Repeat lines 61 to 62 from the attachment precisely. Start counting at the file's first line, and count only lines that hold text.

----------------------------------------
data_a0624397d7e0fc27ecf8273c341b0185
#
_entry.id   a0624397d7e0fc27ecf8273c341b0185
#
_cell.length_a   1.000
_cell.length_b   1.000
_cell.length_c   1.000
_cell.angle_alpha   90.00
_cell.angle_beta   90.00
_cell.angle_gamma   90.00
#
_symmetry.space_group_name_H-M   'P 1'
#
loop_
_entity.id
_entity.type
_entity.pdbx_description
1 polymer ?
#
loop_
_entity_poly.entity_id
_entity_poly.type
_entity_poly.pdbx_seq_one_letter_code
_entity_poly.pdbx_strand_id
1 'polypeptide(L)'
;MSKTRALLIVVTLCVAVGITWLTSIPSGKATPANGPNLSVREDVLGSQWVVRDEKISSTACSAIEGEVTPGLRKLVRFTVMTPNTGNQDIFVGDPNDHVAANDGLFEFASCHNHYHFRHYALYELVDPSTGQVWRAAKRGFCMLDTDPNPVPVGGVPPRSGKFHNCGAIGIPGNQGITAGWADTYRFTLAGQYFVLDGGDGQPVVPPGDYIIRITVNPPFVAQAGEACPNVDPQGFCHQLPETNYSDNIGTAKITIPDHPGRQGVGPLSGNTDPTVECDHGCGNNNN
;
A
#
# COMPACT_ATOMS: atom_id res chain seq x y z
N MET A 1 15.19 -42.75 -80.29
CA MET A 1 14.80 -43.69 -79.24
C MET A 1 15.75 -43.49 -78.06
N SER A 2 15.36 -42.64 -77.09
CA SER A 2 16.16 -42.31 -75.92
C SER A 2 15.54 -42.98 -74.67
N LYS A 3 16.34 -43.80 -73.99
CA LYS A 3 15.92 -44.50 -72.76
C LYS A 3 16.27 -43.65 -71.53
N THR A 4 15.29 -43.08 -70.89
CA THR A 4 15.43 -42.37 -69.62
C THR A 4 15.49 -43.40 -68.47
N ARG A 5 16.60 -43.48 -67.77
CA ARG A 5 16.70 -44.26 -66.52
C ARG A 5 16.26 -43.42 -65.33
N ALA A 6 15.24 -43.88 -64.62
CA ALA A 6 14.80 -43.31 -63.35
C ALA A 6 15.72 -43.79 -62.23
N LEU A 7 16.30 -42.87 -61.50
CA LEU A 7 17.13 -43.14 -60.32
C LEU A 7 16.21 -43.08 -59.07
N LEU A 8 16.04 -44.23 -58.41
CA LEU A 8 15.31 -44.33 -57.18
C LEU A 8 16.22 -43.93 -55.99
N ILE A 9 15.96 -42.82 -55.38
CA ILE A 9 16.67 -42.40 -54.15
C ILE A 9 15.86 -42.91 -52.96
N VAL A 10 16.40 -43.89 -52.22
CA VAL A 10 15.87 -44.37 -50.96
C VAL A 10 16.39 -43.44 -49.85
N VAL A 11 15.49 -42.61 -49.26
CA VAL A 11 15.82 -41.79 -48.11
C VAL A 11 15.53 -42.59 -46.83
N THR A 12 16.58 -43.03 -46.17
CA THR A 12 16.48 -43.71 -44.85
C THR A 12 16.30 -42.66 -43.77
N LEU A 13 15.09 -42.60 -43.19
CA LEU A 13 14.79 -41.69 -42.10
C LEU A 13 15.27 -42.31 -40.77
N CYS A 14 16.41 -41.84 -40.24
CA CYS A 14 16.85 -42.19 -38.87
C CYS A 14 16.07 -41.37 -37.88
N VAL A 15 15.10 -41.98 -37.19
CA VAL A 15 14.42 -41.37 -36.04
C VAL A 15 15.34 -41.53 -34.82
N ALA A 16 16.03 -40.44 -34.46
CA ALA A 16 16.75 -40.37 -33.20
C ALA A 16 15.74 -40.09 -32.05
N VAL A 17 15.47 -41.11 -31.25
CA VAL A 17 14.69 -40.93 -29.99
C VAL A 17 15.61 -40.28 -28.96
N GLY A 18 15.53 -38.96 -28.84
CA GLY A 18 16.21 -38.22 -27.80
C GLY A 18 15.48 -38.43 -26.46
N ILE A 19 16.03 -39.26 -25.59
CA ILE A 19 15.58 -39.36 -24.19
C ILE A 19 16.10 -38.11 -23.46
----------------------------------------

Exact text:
N VAL A 11 15.49 -42.61 -49.26
CA VAL A 11 15.82 -41.79 -48.11